Aqua Exercise

Can’t swim? No worries. There are classes at the local rec. centers everywhere. There’s aqua cardio, aqua strength, aqua stretch, just about aqua everything. It’s done in about four feet of water so there’s no need to swim. You can get a great workout. It’s no-to-low impact, so it’s easy on your joints. And, if you have access to a pool or calm water, now you can stream a workout on to your tablet, prop it on a chair and exercise your brains out.

There’s some cool equipment to use in the water, too; aqua dumbbells, paddle gloves, jogging vests. Obviously if you’re going deep water running you’ll need one of those deep water jogging vests. But otherwise, you don’t need that stuff to get started. Many aqua cardio classes don’t use any equipment.

Here is an Aqua exercise you might try for cardio:

And, you can do Aqua Strength exercises using aqua dumbbells or a couple of empty plastic water bottles filled with air for resistance. Here’s a video with a few Aqua Strength exercises:

PT and Rehab
Immersion in water was used for healing by ancient civilizations more than 3,000 years ago.

They were on to something, though they probably didn’t know quite what. Immersion in water provides a supportive, low impact, low resistance environment for modern, medically based, physical therapy and injury rehab. A doctor usually prescribes this type of exercise.

Aging Fit
Someone really smart, and probably pretty old, once said: “Aging is not for the faint of heart.” Can I say I can relate to that without giving away my age? Guess not.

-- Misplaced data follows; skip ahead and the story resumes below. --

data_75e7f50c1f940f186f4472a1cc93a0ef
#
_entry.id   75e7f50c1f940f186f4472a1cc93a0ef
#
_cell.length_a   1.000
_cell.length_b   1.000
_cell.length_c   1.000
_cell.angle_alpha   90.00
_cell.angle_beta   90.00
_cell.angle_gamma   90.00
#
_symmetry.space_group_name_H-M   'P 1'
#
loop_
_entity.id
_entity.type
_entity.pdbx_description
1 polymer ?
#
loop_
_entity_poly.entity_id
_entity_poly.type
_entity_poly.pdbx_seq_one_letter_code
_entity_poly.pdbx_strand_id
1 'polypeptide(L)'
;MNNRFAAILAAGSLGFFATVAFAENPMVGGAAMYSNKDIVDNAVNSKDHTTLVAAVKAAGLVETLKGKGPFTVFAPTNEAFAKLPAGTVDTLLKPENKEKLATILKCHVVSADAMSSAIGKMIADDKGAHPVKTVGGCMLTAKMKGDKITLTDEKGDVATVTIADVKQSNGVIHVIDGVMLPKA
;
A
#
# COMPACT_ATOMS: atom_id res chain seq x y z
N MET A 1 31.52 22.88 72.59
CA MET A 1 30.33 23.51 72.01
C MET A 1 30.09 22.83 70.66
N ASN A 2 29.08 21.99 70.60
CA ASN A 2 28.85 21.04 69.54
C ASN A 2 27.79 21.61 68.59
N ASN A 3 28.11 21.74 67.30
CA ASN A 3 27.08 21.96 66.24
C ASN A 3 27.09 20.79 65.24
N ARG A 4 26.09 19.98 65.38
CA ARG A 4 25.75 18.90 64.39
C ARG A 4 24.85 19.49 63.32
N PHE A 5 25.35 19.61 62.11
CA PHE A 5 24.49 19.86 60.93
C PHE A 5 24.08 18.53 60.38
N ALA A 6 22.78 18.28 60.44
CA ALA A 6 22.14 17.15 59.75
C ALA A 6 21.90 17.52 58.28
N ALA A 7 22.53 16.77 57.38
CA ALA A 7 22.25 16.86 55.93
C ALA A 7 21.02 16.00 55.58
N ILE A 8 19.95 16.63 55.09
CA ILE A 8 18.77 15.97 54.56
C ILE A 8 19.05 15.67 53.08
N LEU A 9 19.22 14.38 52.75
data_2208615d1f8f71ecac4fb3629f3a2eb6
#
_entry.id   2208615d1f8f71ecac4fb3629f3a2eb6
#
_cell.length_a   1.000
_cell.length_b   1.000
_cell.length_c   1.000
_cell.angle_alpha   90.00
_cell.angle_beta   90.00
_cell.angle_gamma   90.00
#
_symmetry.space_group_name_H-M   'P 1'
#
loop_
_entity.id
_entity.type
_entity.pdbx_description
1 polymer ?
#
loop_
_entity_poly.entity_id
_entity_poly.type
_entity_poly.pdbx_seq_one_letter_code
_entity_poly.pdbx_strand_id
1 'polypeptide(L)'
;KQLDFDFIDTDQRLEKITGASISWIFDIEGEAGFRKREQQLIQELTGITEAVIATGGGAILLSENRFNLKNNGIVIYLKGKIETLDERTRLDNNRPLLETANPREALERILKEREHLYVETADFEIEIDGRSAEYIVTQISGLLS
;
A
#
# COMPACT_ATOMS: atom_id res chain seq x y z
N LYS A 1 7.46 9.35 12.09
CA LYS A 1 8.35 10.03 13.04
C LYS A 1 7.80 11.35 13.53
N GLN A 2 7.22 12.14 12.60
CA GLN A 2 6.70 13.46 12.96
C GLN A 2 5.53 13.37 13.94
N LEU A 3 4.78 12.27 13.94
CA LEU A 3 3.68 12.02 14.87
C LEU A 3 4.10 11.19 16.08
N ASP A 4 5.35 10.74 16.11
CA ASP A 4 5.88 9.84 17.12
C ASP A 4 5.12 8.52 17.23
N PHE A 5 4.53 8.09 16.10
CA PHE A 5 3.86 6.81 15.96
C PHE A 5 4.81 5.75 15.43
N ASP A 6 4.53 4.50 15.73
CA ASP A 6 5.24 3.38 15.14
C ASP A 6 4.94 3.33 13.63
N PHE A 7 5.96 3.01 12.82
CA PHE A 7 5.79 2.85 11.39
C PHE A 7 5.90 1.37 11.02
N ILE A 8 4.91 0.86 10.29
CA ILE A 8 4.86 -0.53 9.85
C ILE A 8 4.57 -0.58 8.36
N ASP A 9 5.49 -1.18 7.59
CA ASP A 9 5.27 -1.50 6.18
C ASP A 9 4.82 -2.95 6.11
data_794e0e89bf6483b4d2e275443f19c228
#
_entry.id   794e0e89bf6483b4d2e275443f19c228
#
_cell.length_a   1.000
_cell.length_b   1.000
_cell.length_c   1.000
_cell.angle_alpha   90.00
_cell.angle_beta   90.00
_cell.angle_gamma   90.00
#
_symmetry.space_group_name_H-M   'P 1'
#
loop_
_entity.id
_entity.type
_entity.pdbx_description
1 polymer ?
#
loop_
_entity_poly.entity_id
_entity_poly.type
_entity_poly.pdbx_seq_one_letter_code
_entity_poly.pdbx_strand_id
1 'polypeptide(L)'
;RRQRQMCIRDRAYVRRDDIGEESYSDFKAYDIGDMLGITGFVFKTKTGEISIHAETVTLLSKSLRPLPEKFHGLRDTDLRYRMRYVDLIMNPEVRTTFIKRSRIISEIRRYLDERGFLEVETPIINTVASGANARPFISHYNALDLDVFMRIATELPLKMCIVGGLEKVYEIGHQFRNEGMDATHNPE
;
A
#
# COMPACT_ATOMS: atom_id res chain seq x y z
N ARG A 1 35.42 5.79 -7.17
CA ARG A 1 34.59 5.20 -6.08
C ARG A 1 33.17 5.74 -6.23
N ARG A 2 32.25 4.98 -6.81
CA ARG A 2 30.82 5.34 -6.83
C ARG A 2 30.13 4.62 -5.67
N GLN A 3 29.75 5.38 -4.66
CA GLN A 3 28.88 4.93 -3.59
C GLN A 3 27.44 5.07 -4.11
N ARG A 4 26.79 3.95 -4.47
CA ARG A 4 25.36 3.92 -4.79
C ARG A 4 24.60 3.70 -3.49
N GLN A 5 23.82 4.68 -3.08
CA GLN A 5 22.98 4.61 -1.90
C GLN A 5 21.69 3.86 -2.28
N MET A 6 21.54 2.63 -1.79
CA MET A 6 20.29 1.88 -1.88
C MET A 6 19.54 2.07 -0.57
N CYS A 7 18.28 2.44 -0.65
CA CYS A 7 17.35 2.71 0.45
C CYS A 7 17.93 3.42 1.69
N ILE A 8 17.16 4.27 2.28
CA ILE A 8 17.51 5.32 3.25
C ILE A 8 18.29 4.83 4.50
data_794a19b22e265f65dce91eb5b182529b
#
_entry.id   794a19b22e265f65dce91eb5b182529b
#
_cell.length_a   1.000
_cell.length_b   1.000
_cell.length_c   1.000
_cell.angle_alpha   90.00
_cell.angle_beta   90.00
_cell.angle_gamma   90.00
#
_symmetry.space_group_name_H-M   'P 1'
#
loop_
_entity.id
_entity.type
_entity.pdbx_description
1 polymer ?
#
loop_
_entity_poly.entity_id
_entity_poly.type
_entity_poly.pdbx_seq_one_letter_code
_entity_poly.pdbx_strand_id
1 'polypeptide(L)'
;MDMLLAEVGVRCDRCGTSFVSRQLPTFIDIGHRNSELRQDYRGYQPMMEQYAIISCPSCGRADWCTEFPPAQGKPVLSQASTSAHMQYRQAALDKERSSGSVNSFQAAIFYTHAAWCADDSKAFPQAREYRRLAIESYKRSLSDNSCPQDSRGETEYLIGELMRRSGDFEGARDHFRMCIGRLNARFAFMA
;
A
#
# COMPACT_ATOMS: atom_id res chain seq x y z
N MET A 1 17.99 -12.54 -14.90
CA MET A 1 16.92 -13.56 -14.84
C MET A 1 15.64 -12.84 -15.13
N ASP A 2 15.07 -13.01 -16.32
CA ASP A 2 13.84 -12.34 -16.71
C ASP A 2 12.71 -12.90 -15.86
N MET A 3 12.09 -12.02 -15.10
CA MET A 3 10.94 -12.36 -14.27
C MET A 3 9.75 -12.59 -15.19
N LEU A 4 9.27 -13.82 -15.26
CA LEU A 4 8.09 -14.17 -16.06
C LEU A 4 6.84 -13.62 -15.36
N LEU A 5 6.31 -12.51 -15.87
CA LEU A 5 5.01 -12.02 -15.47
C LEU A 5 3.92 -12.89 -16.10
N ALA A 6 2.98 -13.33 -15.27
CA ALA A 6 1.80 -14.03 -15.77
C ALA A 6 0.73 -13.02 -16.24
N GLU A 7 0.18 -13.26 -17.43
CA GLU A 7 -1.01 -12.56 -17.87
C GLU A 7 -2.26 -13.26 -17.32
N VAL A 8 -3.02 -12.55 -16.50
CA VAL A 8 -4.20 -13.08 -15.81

Luckily water is also a great medium for vintage bodies that simply can’t take the impact of other types of exercise, at least not every day.

Even if you’re pretty active getting older can make it hard to do land-based exercise on a regular basis. And water is fun. You don’t know you’re exercising until you get out and your body tells you “Oh, that was a workout.”

As our health-conscious population lives longer and longer, I think aqua, with it’s ability to surround and support our aging bodies while we keep them operational, is the wave of the future. Get those creaky bodies in the water. Try it, you’ll like it.

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Osteoporosis: What Does Buying A Purse Have To Do With It?

We all have a lot to lose if we take a serious fall. Assuming we survive, the effects can be life altering. And if you have osteoporosis, what would have been a minor slip and fall for others, could have devastating consequences for you. Here’s a fall prevention video that should be of interest to anyone interested in staying upright.

Osteoporosis Fall Prevention Video

There’s a story that prompted me to post this video and write this article. Here it is.

OsteoporosisI have a friend who had been eyeballing this cute little red purse for a couple of months.  She didn’t need it but she wanted it and sort of became obsessed with it.

She’d visit it online and wave to it in the store. But, there’s no way she was going to buy that purse because wanting it that bad made her feel a little stupid.